The International Energy Agency estimates that a shift of $53 trillion in investment towards climate change and environmental solutions is required by 2035 to avoid catastrophic global warming, and while the green bonds and climate bonds markets are growing strongly, there are also growing calls for standards to be developed to avoid “greenwash” bonds cashing in on the trend.
At a Reuters Global Climate Change Summit held last week in London, Zurich Investment CIO Cecilia Rayes said the credibility of the market was at risk. She said trust was key in capital markets, and if there was going to be a lot of green-washing, the “market will die”.
Michael Wilkins, managing director of Infrastructure Ratings at Standard & Poor’s also warned of the need for some form of green standards.
“One of the big issues with green bonds is standardisation, classification and ensuring there is credibility in terms of what is being financed,” Mr Wilkins told the summit.
Tim Kelly, fixed interest portfolio manager at Australian Ethical Investment, said there were ways investors could assess whether a bond is as green as it claims to be.
“When evaluating a green bond, investors should expect the issuer to have a strong commitment to transparency on the use of the proceeds of the bonds throughout its life, not just on issue,” he told The Fifth Estate.
“At Australian Ethical, we will continue to monitor this information flow to ensure projects remain in line with our expectations and with the Australian Ethical Charter.”
Nuclear jumps on the bandwagon – but not everyone’s buying it
An example of a potentially questionable green bond was European nuclear power station operator EDF Group’s 1.4 billion Euro issue last year, where the claim to be green is founded on the argument that nuclear is a low-emissions form of power generation. Australian Ethical said this would not meet their criteria for investment, and the Climate Bonds Initiative is also not including nuclear energy projects in the bonds that meet its standards.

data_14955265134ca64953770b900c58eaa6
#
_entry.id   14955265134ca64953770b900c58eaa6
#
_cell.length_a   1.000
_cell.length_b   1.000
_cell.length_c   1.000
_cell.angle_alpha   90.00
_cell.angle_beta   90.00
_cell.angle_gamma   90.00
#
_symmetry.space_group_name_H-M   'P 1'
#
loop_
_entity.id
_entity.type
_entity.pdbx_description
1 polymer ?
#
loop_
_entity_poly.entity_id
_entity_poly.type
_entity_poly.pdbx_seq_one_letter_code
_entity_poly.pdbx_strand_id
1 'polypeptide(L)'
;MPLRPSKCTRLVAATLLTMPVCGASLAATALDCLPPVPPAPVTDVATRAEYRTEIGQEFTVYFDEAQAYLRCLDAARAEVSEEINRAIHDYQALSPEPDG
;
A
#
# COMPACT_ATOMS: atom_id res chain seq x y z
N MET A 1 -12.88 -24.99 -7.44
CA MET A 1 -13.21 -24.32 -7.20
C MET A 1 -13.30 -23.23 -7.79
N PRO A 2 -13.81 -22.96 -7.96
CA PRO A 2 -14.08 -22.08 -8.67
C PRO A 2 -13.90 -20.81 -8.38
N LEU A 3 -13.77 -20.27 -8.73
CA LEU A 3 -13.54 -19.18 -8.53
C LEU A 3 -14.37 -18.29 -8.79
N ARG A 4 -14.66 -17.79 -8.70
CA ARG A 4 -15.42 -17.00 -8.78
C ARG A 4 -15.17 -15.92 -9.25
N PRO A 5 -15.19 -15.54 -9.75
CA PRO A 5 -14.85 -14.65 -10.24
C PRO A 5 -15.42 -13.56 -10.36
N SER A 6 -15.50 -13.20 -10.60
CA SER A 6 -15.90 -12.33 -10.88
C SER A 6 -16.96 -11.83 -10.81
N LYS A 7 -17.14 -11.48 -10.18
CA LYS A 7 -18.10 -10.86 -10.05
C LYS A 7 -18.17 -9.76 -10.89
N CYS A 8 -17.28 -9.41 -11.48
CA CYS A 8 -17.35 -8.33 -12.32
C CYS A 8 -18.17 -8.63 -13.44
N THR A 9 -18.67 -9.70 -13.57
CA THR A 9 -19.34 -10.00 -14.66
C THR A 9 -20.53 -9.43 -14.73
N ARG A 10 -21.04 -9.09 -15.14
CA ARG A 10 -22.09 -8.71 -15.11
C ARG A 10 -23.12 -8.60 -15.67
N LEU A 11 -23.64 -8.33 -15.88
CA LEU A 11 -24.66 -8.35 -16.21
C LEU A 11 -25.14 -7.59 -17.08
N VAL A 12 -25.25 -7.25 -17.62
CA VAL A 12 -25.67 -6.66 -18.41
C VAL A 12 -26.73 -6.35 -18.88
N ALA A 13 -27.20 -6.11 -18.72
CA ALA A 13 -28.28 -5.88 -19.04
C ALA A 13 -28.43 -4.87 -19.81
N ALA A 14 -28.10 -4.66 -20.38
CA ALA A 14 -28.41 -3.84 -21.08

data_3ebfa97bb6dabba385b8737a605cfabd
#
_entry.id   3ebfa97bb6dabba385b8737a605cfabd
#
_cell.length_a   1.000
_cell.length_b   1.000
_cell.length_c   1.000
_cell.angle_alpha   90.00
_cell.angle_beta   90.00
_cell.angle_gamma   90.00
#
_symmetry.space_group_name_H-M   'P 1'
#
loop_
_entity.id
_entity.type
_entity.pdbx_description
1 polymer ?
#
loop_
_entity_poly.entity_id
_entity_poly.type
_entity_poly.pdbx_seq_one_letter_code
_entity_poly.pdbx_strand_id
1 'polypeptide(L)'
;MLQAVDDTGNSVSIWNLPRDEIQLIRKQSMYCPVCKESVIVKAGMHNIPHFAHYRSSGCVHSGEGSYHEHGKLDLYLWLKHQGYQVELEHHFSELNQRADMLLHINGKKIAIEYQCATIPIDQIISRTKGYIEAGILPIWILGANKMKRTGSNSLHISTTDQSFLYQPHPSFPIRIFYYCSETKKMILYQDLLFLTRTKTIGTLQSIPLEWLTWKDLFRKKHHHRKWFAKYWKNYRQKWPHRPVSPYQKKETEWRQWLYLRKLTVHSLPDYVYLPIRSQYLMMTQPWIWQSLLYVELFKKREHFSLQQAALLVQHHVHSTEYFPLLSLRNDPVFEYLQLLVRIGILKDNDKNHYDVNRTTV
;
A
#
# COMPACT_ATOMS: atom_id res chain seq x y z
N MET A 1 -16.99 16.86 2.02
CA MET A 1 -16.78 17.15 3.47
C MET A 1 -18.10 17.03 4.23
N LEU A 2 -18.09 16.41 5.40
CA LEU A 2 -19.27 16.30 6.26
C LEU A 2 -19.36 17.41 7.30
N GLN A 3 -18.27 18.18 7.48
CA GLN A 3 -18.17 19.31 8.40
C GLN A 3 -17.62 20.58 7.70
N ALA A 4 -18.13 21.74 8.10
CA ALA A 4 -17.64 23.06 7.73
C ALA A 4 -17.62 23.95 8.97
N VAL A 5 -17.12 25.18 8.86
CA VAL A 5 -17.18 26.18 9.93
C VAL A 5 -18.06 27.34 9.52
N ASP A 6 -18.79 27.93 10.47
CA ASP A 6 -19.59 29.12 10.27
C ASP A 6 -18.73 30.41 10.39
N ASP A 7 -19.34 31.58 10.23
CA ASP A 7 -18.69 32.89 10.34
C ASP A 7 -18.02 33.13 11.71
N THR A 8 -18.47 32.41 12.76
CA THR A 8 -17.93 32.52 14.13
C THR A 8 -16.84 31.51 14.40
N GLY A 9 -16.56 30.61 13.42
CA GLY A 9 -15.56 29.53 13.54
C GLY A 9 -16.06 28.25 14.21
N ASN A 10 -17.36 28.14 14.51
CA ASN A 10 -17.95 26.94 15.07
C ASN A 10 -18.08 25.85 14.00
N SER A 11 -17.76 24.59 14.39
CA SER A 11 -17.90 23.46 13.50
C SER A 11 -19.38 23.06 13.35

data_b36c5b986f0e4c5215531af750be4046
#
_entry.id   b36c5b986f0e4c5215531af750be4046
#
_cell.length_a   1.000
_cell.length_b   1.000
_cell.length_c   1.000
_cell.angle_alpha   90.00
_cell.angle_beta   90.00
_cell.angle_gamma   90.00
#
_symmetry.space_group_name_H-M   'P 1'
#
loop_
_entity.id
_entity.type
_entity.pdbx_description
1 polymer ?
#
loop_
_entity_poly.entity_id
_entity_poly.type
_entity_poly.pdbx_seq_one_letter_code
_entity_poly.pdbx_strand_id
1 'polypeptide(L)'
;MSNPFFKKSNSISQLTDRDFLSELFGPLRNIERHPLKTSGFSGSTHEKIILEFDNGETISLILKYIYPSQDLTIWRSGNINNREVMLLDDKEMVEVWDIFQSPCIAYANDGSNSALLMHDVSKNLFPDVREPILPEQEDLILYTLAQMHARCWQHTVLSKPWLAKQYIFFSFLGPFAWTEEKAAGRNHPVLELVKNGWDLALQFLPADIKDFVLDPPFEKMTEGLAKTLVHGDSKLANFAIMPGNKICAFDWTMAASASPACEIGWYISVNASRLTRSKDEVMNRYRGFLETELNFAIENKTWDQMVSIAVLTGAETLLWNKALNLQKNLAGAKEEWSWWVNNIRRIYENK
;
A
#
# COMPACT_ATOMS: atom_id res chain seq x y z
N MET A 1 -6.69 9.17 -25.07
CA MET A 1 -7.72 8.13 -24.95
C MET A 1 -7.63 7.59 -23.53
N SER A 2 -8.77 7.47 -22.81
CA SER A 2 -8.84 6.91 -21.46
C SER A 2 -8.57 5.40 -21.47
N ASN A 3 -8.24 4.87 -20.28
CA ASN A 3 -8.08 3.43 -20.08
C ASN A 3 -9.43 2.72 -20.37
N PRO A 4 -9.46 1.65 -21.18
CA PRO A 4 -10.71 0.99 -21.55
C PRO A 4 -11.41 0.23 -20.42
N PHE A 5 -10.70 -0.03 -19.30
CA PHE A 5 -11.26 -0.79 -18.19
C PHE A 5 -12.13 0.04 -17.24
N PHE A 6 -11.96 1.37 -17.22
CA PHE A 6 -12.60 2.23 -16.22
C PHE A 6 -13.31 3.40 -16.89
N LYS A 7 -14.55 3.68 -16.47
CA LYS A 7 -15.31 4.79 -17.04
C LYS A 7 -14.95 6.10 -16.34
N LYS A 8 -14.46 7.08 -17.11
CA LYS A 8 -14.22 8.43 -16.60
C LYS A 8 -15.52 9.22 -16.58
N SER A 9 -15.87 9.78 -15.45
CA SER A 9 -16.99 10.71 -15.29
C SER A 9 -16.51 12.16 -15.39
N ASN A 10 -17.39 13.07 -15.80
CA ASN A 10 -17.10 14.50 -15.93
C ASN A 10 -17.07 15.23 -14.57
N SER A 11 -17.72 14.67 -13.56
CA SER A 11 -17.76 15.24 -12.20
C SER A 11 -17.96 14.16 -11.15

“We are concerned with low and zero-carbon assets, and assets that will support the transition to a low-carbon economy. The standard development process therefore prioritises assets which meet this criteria and have no significant drawbacks attached to them such as renewable energy,” the CBI has stated.
“For assets that present more complicated issues, a thorough and transparent standard design process will consider these issues and indeed whether such an asset type is relevant under a low carbon economy.
“This applies to nuclear energy assets with waste management and other complications, as well as to biofuel-type assets with land use complications. Decisions about project types will be made by the Standards Board.”
The CBI has developed and finalised standards for wind and solar renewable energy projects, and is in the process of approving a standard for green property, and has working groups in progress developing standards for water projects and public transport projects.
“Without broadly acceptable standards we will have a race to the bottom with environmental-themed bonds,” the CBI has stated.
“We already have seen a weakening of the idea of “carbon offsets” because of a lack of standards about acceptable (environmentally rigorous) schemes. In the current market poor quality offsets are, for most buyers, not readily distinguishable from high quality offsets. In such circumstances the poorer quality will come to dominate for price or availability reasons, sparking a race to the bottom, or an abandoning of the sector.
“Early intervention is needed to avoid the negative effects of a lack of robust standards and a consequent undermining of the credibility of the thematic approach.”